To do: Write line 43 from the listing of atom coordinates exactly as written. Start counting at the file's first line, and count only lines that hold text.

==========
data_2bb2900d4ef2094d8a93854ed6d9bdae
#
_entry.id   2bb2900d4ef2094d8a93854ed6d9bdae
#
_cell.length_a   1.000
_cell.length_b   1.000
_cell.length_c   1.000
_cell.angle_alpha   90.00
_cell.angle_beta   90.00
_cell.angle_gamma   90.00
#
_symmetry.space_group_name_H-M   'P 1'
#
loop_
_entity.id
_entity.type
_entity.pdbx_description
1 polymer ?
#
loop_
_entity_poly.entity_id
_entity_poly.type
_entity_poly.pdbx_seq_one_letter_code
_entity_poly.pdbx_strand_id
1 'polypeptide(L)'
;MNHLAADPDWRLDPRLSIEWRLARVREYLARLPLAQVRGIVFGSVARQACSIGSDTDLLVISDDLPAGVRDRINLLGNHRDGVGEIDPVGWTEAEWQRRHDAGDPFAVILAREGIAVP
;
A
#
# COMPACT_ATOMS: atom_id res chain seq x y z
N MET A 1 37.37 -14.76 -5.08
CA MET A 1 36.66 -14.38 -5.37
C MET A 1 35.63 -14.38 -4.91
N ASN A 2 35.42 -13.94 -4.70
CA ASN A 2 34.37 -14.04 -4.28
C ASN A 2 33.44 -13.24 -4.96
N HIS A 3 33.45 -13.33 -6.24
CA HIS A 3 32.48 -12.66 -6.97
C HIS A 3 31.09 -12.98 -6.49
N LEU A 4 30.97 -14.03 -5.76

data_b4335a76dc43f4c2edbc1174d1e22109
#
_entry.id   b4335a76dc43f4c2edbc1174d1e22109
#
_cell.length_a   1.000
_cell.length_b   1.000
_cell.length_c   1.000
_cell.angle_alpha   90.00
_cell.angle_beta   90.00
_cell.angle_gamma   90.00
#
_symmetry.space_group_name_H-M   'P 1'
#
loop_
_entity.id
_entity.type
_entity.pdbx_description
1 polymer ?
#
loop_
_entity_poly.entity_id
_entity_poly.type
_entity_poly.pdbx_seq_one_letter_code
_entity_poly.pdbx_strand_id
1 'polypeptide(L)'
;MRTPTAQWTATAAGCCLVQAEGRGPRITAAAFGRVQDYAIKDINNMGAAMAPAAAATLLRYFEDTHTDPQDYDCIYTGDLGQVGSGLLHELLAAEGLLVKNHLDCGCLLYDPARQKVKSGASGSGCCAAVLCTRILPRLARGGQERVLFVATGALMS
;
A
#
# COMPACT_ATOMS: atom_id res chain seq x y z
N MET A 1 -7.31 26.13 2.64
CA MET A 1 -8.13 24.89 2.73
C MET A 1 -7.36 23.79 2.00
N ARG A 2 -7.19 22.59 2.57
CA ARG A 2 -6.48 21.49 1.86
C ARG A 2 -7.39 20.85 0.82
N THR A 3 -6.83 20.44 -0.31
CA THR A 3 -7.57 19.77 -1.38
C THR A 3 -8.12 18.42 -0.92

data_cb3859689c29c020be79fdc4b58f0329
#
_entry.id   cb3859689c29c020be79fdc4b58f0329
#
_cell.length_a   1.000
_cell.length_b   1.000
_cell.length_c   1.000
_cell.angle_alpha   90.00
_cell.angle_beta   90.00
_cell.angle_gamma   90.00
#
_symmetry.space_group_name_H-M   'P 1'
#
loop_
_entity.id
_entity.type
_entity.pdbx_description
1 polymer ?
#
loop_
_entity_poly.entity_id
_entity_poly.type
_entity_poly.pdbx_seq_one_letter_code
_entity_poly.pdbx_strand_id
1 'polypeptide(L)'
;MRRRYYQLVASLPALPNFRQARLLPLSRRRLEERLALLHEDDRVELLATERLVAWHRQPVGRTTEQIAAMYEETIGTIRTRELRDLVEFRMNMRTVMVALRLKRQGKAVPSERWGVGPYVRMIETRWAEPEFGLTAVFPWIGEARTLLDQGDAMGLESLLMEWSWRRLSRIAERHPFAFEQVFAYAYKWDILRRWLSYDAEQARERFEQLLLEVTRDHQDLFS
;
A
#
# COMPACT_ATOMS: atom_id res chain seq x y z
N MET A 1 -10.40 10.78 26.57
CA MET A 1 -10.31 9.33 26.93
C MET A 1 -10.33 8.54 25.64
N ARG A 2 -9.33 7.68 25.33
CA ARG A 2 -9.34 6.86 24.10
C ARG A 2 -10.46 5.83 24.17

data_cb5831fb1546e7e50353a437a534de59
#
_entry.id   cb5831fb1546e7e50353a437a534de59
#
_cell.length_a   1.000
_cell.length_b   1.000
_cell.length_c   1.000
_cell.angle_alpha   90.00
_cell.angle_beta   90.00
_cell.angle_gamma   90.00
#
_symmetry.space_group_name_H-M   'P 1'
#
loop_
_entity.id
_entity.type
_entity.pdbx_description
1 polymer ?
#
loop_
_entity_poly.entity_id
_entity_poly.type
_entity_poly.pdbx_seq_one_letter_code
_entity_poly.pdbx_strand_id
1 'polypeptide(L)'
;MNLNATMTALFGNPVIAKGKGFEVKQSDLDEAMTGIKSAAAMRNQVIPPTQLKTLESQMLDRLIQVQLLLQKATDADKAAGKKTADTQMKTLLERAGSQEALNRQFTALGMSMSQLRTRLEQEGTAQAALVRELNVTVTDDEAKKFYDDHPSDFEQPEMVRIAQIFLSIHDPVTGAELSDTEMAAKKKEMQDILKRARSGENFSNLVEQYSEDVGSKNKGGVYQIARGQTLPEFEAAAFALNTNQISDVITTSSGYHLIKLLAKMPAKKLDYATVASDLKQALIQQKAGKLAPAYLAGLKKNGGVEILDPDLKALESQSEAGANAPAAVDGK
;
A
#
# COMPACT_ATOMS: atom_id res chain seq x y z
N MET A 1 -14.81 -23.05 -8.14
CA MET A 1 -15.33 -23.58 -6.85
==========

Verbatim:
_entry.id   b4335a76dc43f4c2edbc1174d1e22109